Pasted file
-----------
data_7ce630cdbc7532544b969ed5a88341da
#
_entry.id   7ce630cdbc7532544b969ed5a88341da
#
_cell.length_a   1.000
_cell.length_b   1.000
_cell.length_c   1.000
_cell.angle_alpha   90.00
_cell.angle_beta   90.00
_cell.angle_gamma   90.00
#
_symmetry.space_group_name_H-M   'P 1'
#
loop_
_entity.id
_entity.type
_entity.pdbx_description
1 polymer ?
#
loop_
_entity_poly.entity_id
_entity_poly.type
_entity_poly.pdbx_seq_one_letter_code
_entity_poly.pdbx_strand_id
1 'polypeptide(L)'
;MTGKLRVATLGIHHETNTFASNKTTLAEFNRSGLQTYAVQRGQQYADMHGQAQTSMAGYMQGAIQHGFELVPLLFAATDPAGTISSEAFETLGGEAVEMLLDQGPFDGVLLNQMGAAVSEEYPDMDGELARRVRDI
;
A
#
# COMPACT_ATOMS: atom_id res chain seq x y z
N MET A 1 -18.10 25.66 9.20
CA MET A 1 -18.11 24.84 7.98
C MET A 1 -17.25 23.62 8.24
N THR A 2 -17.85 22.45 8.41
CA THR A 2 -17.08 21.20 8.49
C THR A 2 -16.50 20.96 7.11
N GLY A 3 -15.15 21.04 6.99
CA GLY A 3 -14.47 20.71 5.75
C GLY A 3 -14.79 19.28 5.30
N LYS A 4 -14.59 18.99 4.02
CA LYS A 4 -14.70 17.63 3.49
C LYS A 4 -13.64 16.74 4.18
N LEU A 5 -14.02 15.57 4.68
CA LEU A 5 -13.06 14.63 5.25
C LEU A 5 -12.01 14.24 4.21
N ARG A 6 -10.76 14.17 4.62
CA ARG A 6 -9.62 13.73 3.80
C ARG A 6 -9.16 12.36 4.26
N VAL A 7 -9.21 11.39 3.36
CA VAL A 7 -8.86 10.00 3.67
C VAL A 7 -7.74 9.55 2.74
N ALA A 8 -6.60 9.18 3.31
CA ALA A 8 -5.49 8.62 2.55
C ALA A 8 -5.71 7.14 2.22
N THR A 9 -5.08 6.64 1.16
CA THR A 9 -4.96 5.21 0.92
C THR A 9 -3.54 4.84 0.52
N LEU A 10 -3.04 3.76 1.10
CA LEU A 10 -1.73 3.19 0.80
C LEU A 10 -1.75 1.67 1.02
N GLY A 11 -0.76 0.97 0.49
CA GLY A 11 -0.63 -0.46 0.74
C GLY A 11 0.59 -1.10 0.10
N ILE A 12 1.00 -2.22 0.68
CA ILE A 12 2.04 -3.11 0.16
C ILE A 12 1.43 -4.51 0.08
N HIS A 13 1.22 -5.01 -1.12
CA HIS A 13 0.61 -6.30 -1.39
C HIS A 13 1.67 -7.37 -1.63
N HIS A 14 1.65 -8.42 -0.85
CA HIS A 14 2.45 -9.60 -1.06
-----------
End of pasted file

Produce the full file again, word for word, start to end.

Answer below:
data_7ce630cdbc7532544b969ed5a88341da
#
_entry.id   7ce630cdbc7532544b969ed5a88341da
#
_cell.length_a   1.000
_cell.length_b   1.000
_cell.length_c   1.000
_cell.angle_alpha   90.00
_cell.angle_beta   90.00
_cell.angle_gamma   90.00
#
_symmetry.space_group_name_H-M   'P 1'
#
loop_
_entity.id
_entity.type
_entity.pdbx_description
1 polymer ?
#
loop_
_entity_poly.entity_id
_entity_poly.type
_entity_poly.pdbx_seq_one_letter_code
_entity_poly.pdbx_strand_id
1 'polypeptide(L)'
;MTGKLRVATLGIHHETNTFASNKTTLAEFNRSGLQTYAVQRGQQYADMHGQAQTSMAGYMQGAIQHGFELVPLLFAATDPAGTISSEAFETLGGEAVEMLLDQGPFDGVLLNQMGAAVSEEYPDMDGELARRVRDI
;
A
#
# COMPACT_ATOMS: atom_id res chain seq x y z
N MET A 1 -18.10 25.66 9.20
CA MET A 1 -18.11 24.84 7.98
C MET A 1 -17.25 23.62 8.24
N THR A 2 -17.85 22.45 8.41
CA THR A 2 -17.08 21.20 8.49
C THR A 2 -16.50 20.96 7.11
N GLY A 3 -15.15 21.04 6.99
CA GLY A 3 -14.47 20.71 5.75
C GLY A 3 -14.79 19.28 5.30
N LYS A 4 -14.59 18.99 4.02
CA LYS A 4 -14.70 17.63 3.49
C LYS A 4 -13.64 16.74 4.18
N LEU A 5 -14.02 15.57 4.68
CA LEU A 5 -13.06 14.63 5.25
C LEU A 5 -12.01 14.24 4.21
N ARG A 6 -10.76 14.17 4.62
CA ARG A 6 -9.62 13.73 3.80
C ARG A 6 -9.16 12.36 4.26
N VAL A 7 -9.21 11.39 3.36
CA VAL A 7 -8.86 10.00 3.67
C VAL A 7 -7.74 9.55 2.74
N ALA A 8 -6.60 9.18 3.31
CA ALA A 8 -5.49 8.62 2.55
C ALA A 8 -5.71 7.14 2.22
N THR A 9 -5.08 6.64 1.16
CA THR A 9 -4.96 5.21 0.92
C THR A 9 -3.54 4.84 0.52
N LEU A 10 -3.04 3.76 1.10
CA LEU A 10 -1.73 3.19 0.80
C LEU A 10 -1.75 1.67 1.02
N GLY A 11 -0.76 0.97 0.49
CA GLY A 11 -0.63 -0.46 0.74
C GLY A 11 0.59 -1.10 0.10
N ILE A 12 1.00 -2.22 0.68
CA ILE A 12 2.04 -3.11 0.16
C ILE A 12 1.43 -4.51 0.08
N HIS A 13 1.22 -5.01 -1.12
CA HIS A 13 0.61 -6.30 -1.39
C HIS A 13 1.67 -7.37 -1.63
N HIS A 14 1.65 -8.42 -0.85
CA HIS A 14 2.45 -9.60 -1.06